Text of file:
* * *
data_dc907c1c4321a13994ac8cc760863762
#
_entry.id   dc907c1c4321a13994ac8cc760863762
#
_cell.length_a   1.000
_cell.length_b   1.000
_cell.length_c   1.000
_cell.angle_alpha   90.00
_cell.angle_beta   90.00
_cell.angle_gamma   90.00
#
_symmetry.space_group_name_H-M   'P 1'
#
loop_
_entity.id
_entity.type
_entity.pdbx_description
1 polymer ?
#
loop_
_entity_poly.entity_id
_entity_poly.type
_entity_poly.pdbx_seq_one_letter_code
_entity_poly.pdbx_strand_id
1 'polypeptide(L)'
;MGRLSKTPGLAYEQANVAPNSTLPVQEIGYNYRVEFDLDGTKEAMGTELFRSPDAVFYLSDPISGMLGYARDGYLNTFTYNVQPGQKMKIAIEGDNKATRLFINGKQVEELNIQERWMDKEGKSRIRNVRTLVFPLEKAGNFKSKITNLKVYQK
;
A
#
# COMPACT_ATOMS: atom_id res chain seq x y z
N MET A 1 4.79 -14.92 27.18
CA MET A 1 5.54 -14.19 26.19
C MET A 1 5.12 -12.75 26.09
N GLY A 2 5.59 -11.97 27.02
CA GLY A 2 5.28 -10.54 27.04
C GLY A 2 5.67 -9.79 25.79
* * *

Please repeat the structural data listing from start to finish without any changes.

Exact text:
data_dc907c1c4321a13994ac8cc760863762
#
_entry.id   dc907c1c4321a13994ac8cc760863762
#
_cell.length_a   1.000
_cell.length_b   1.000
_cell.length_c   1.000
_cell.angle_alpha   90.00
_cell.angle_beta   90.00
_cell.angle_gamma   90.00
#
_symmetry.space_group_name_H-M   'P 1'
#
loop_
_entity.id
_entity.type
_entity.pdbx_description
1 polymer ?
#
loop_
_entity_poly.entity_id
_entity_poly.type
_entity_poly.pdbx_seq_one_letter_code
_entity_poly.pdbx_strand_id
1 'polypeptide(L)'
;MGRLSKTPGLAYEQANVAPNSTLPVQEIGYNYRVEFDLDGTKEAMGTELFRSPDAVFYLSDPISGMLGYARDGYLNTFTYNVQPGQKMKIAIEGDNKATRLFINGKQVEELNIQERWMDKEGKSRIRNVRTLVFPLEKAGNFKSKITNLKVYQK
;
A
#
# COMPACT_ATOMS: atom_id res chain seq x y z
N MET A 1 4.79 -14.92 27.18
CA MET A 1 5.54 -14.19 26.19
C MET A 1 5.12 -12.75 26.09
N GLY A 2 5.59 -11.97 27.02
CA GLY A 2 5.28 -10.54 27.04
C GLY A 2 5.67 -9.79 25.79